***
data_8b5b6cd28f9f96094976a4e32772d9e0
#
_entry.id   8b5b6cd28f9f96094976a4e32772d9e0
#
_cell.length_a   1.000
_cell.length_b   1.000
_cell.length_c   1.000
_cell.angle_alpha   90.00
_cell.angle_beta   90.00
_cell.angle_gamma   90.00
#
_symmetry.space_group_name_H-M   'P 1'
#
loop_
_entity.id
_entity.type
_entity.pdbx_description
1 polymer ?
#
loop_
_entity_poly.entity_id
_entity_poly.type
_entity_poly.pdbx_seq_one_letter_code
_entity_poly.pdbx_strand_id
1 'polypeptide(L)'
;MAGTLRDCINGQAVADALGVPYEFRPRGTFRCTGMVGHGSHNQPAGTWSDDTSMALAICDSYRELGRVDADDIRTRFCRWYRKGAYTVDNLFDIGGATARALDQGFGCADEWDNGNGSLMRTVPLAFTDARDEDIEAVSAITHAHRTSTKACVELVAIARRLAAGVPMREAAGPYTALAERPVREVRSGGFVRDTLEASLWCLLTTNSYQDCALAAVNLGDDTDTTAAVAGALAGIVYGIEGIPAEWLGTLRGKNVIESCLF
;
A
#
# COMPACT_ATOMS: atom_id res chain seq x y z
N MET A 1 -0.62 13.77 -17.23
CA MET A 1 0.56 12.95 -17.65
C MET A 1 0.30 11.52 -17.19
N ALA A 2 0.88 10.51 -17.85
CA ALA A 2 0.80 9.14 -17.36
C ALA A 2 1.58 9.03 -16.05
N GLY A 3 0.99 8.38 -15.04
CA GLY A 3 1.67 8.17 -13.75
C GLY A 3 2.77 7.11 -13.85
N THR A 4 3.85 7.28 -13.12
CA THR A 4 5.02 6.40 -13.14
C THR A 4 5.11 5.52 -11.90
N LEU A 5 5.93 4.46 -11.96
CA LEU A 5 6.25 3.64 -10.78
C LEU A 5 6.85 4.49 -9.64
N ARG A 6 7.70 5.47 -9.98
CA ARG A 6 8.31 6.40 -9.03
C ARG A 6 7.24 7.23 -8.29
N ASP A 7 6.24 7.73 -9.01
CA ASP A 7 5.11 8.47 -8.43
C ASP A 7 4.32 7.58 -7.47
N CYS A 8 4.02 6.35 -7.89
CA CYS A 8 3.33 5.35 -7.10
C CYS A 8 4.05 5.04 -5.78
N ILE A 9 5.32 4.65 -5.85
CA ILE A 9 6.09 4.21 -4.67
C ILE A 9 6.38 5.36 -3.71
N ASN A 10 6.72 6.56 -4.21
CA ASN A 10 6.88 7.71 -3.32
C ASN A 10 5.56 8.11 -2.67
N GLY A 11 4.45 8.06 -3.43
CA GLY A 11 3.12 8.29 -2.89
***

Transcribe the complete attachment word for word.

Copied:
data_8b5b6cd28f9f96094976a4e32772d9e0
#
_entry.id   8b5b6cd28f9f96094976a4e32772d9e0
#
_cell.length_a   1.000
_cell.length_b   1.000
_cell.length_c   1.000
_cell.angle_alpha   90.00
_cell.angle_beta   90.00
_cell.angle_gamma   90.00
#
_symmetry.space_group_name_H-M   'P 1'
#
loop_
_entity.id
_entity.type
_entity.pdbx_description
1 polymer ?
#
loop_
_entity_poly.entity_id
_entity_poly.type
_entity_poly.pdbx_seq_one_letter_code
_entity_poly.pdbx_strand_id
1 'polypeptide(L)'
;MAGTLRDCINGQAVADALGVPYEFRPRGTFRCTGMVGHGSHNQPAGTWSDDTSMALAICDSYRELGRVDADDIRTRFCRWYRKGAYTVDNLFDIGGATARALDQGFGCADEWDNGNGSLMRTVPLAFTDARDEDIEAVSAITHAHRTSTKACVELVAIARRLAAGVPMREAAGPYTALAERPVREVRSGGFVRDTLEASLWCLLTTNSYQDCALAAVNLGDDTDTTAAVAGALAGIVYGIEGIPAEWLGTLRGKNVIESCLF
;
A
#
# COMPACT_ATOMS: atom_id res chain seq x y z
N MET A 1 -0.62 13.77 -17.23
CA MET A 1 0.56 12.95 -17.65
C MET A 1 0.30 11.52 -17.19
N ALA A 2 0.88 10.51 -17.85
CA ALA A 2 0.80 9.14 -17.36
C ALA A 2 1.58 9.03 -16.05
N GLY A 3 0.99 8.38 -15.04
CA GLY A 3 1.67 8.17 -13.75
C GLY A 3 2.77 7.11 -13.85
N THR A 4 3.85 7.28 -13.12
CA THR A 4 5.02 6.40 -13.14
C THR A 4 5.11 5.52 -11.90
N LEU A 5 5.93 4.46 -11.96
CA LEU A 5 6.25 3.64 -10.78
C LEU A 5 6.85 4.49 -9.64
N ARG A 6 7.70 5.47 -9.98
CA ARG A 6 8.31 6.40 -9.03
C ARG A 6 7.24 7.23 -8.29
N ASP A 7 6.24 7.73 -9.01
CA ASP A 7 5.11 8.47 -8.43
C ASP A 7 4.32 7.58 -7.47
N CYS A 8 4.02 6.35 -7.89
CA CYS A 8 3.33 5.35 -7.10
C CYS A 8 4.05 5.04 -5.78
N ILE A 9 5.32 4.65 -5.85
CA ILE A 9 6.09 4.21 -4.67
C ILE A 9 6.38 5.36 -3.71
N ASN A 10 6.72 6.56 -4.21
CA ASN A 10 6.88 7.71 -3.32
C ASN A 10 5.56 8.11 -2.67
N GLY A 11 4.45 8.06 -3.43
CA GLY A 11 3.12 8.29 -2.89